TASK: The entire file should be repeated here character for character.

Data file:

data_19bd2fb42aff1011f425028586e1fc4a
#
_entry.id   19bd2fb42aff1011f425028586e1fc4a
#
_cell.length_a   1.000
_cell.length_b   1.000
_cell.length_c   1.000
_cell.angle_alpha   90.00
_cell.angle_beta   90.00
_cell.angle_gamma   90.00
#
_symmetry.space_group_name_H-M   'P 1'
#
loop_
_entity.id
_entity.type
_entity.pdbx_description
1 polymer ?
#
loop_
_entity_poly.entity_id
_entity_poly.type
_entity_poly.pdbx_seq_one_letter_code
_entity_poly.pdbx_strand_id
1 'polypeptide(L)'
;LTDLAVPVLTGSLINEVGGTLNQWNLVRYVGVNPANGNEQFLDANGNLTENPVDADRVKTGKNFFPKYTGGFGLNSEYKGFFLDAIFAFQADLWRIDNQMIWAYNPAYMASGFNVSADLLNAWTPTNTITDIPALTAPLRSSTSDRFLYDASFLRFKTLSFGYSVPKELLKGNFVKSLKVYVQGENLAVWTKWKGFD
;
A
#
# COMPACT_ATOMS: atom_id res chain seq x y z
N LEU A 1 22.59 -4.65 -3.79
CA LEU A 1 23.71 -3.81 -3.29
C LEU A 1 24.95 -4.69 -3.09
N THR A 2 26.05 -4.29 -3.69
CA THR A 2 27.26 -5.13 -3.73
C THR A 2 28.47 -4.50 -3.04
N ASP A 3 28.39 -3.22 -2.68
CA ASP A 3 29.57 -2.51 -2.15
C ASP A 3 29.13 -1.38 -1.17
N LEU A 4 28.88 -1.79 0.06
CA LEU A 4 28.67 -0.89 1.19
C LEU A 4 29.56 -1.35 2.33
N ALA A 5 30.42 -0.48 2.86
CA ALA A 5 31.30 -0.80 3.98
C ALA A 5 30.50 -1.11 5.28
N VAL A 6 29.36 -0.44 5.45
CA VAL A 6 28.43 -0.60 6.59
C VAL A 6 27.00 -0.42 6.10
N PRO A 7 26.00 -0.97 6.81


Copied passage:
data_19bd2fb42aff1011f425028586e1fc4a
#
_entry.id   19bd2fb42aff1011f425028586e1fc4a
#
_cell.length_a   1.000
_cell.length_b   1.000
_cell.length_c   1.000
_cell.angle_alpha   90.00
_cell.angle_beta   90.00
_cell.angle_gamma   90.00
#
_symmetry.space_group_name_H-M   'P 1'
#
loop_
_entity.id
_entity.type
_entity.pdbx_description
1 polymer ?
#
loop_
_entity_poly.entity_id
_entity_poly.type
_entity_poly.pdbx_seq_one_letter_code
_entity_poly.pdbx_strand_id
1 'polypeptide(L)'
;LTDLAVPVLTGSLINEVGGTLNQWNLVRYVGVNPANGNEQFLDANGNLTENPVDADRVKTGKNFFPKYTGGFGLNSEYKGFFLDAIFAFQADLWRIDNQMIWAYNPAYMASGFNVSADLLNAWTPTNTITDIPALTAPLRSSTSDRFLYDASFLRFKTLSFGYSVPKELLKGNFVKSLKVYVQGENLAVWTKWKGFD
;
A
#
# COMPACT_ATOMS: atom_id res chain seq x y z
N LEU A 1 22.59 -4.65 -3.79
CA LEU A 1 23.71 -3.81 -3.29
C LEU A 1 24.95 -4.69 -3.09
N THR A 2 26.05 -4.29 -3.69
CA THR A 2 27.26 -5.13 -3.73
C THR A 2 28.47 -4.50 -3.04
N ASP A 3 28.39 -3.22 -2.68
CA ASP A 3 29.57 -2.51 -2.15
C ASP A 3 29.13 -1.38 -1.17
N LEU A 4 28.88 -1.79 0.06
CA LEU A 4 28.67 -0.89 1.19
C LEU A 4 29.56 -1.35 2.33
N ALA A 5 30.42 -0.48 2.86
CA ALA A 5 31.30 -0.80 3.98
C ALA A 5 30.50 -1.11 5.28
N VAL A 6 29.36 -0.44 5.45
CA VAL A 6 28.43 -0.60 6.59
C VAL A 6 27.00 -0.42 6.10
N PRO A 7 26.00 -0.97 6.81